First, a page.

Wednesday, August 18, 2010

Great American Communicators: Thomas Jefferson

In the middle school English class which I taught for a large home school co-op, I used to do a series on Great American Communicators the years we studied American literature.  I featured about a dozen men and women who had made significant contributions to American communications either by what they spoke or wrote themselves, or what they did to improve communication for others.  Some of them included John Winthrop (Puritan pastor), Jonathan Edwards (preacher in the Great Awakening), Benjamin Franklin (statesman, newspaperman, inventor, library and college founder, etc.), Noah Webster (creator of the American dictionary and spelling books), Alexander Graham Bell (inventor of the telephone and teacher of the deaf), Sequoyah (inventor of the Cherokee syllabary for written language), and Phillis Wheatley (slave poet).  Here is what I gave my students in their handouts for Thomas Jefferson.

Great American Communicators: Thomas Jefferson

President John F. Kennedy welcomed forty-nine Nobel Prize winners of the Western Hemisphere to the White House in 1962, saying, "I think this is the most extraordinary collection of talent, of human knowledge, that has ever been gathered at the White House, with the possible exception of when Thomas Jefferson dined alone."

Thomas Jefferson was a VERY talented man. He was the primary author of the Declaration of Independence, second Governor of Virginia, second U.S. Vice President, third U.S. president, lawyer, inventor, architect, agriculturalist, archaeologist, and the founder of the University of Virginia. He also must have been quite a reader. After the Library of Congress was burned during the War of 1812, Thomas Jefferson sold Congress 6,487 books from his collection to start a new one.

However, for all of his intellectual gifts, Thomas Jefferson was not an evangelical Christian. He was probably a deist. He made up his own condensed version of the Gospels which left in the moral teachings of Jesus, but none of the miracles. So from an eternal perspective, he was not a wise man. 1 Corinthians 1:18-20 & 25 says:

"For the word of the cross is folly to those who are perishing, but to us who are being saved it is the power of God. For it is written, “I will destroy the wisdom of the wise, and the discernment of the discerning I will thwart.” Where is the one who is wise? Where is the scribe? Where is the debater of this age? Has not God made foolish the wisdom of the world? . . . . For the foolishness of God is wiser than men, and the weakness of God is stronger than men."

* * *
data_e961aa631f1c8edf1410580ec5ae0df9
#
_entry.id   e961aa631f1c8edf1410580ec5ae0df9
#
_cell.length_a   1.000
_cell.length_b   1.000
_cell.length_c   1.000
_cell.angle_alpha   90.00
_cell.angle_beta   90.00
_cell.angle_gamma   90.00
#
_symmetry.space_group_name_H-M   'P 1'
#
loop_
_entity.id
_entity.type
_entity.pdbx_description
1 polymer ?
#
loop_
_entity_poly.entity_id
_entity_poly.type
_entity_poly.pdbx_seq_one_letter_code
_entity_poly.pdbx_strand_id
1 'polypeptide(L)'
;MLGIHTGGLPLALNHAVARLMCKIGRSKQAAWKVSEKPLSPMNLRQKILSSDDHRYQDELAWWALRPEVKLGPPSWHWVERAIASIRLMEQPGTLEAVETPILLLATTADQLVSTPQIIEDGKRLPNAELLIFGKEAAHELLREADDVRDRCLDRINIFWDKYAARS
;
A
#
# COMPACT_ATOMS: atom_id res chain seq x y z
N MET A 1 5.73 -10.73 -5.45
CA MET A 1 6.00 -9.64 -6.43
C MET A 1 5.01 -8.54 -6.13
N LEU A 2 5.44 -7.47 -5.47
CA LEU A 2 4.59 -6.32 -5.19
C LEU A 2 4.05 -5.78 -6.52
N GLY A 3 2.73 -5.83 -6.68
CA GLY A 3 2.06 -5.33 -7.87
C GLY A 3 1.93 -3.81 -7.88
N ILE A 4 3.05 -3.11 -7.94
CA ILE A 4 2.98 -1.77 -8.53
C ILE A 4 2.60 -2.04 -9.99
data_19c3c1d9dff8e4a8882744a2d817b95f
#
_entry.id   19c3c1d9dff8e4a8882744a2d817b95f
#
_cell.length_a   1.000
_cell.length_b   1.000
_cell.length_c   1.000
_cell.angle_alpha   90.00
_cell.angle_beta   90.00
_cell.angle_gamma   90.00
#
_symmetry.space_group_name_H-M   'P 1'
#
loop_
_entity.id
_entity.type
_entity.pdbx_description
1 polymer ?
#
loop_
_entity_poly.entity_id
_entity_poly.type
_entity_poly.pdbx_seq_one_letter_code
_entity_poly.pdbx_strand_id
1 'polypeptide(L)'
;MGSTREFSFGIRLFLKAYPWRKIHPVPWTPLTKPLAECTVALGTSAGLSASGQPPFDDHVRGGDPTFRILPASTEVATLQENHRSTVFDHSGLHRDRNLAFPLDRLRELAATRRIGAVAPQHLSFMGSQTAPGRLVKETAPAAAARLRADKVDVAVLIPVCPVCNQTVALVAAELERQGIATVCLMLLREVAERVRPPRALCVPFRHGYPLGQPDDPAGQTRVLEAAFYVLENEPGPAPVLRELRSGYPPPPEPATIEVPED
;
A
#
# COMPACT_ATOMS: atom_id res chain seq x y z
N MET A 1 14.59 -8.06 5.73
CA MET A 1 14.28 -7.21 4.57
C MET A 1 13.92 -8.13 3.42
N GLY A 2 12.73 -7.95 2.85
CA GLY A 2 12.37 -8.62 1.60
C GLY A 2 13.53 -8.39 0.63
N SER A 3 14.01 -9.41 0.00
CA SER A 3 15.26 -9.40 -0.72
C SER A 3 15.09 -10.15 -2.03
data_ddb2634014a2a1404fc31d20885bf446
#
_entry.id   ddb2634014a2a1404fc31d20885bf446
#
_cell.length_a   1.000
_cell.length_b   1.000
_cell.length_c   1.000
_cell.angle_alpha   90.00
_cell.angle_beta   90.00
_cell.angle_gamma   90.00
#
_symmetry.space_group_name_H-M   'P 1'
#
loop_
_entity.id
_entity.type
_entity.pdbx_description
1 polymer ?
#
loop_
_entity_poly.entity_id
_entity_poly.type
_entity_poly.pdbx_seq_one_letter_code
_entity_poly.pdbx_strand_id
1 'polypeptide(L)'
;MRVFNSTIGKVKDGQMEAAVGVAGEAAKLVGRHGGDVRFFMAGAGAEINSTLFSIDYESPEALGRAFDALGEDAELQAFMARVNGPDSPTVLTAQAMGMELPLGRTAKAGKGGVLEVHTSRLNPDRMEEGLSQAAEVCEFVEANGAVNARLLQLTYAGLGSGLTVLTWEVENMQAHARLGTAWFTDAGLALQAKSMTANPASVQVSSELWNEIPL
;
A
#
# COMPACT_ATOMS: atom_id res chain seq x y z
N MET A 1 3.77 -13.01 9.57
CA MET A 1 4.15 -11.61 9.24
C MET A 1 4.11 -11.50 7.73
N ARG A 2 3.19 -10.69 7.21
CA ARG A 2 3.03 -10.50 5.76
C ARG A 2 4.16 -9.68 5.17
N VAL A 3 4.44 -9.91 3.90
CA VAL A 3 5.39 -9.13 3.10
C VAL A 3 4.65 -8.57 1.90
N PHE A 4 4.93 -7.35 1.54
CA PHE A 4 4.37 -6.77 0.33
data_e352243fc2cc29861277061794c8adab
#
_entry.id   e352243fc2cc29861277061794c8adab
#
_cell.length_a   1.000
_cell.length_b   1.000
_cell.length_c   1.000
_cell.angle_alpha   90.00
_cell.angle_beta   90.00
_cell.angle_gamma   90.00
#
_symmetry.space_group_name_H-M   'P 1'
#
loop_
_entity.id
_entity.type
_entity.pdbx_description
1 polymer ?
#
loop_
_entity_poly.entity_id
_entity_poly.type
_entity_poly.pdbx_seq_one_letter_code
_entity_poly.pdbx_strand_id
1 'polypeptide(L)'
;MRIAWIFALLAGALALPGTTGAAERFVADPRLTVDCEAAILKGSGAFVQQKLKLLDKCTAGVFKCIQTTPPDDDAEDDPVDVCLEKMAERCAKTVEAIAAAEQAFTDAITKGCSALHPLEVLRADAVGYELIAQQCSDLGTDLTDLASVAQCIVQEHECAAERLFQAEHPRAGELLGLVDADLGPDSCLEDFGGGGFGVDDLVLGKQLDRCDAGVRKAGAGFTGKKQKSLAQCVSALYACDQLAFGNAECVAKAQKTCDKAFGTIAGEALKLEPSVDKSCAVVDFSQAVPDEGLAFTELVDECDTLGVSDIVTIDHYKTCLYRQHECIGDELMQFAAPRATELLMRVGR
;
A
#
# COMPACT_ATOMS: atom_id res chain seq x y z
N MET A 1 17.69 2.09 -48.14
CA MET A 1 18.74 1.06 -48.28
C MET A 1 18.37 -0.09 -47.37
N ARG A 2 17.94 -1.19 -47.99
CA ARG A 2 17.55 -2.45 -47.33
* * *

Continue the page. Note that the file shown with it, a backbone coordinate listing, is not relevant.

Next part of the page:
Oddly enough, Jefferson is said to have been a poor public speaker and gave only two public speeches as president. He even refused to give his State of the Union speeches in person, and instead sent them to Congress in writing. His other communication skills more than compensated for this lack. You don’t have to be good at everything to be good at something.

Thomas Jefferson died on July 4, 1826, the 50th anniversary of the Declaration of Independence. John Adams, who had been the 2nd president, died the same day.

Jefferson’s epitaph said:



He didn’t even mention that he had been President of the United States!

At the Jefferson Memorial in Washington, D.C., these words of Thomas Jefferson are inscribed: “I have sworn upon the altar of God eternal hostility against every form of tyranny over the mind of man.”

Jefferson is also one of the four presidents (along with George Washington, Abraham Lincoln and Theodore Roosevelt) carved into Mount Rushmore. His portrait appears on the nickel and the rare $2 bill.

Can you find it on these pages?

□ Find the ellipsis in the Bible passage. Why is it there? (It is a kind of punctuation.)
□ Find an example of humor in the form of a compliment.
□ Who died the same day as Thomas Jefferson?

Think About It!

Thomas Jefferson worked with other men to write the Declaration of Independence. They each contributed their ideas, but he was the one to put it all together. What kind of skills does it take to get a group to agree on what to say?